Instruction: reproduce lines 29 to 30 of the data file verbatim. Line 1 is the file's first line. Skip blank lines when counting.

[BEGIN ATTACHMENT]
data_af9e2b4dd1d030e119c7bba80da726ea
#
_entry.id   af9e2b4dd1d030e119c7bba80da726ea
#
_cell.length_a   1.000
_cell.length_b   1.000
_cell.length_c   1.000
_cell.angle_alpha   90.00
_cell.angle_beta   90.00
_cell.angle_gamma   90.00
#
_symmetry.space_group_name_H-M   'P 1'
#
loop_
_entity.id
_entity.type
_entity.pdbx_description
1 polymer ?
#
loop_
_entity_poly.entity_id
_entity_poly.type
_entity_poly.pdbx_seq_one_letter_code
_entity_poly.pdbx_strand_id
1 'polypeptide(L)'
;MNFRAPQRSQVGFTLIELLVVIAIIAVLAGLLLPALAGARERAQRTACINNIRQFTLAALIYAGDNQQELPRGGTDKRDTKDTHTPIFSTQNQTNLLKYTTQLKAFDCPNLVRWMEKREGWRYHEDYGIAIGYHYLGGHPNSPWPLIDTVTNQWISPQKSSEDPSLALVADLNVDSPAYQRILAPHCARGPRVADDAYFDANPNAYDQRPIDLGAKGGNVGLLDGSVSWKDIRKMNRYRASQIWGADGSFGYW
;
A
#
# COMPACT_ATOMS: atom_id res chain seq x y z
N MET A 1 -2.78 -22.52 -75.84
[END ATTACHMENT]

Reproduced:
#
# COMPACT_ATOMS: atom_id res chain seq x y z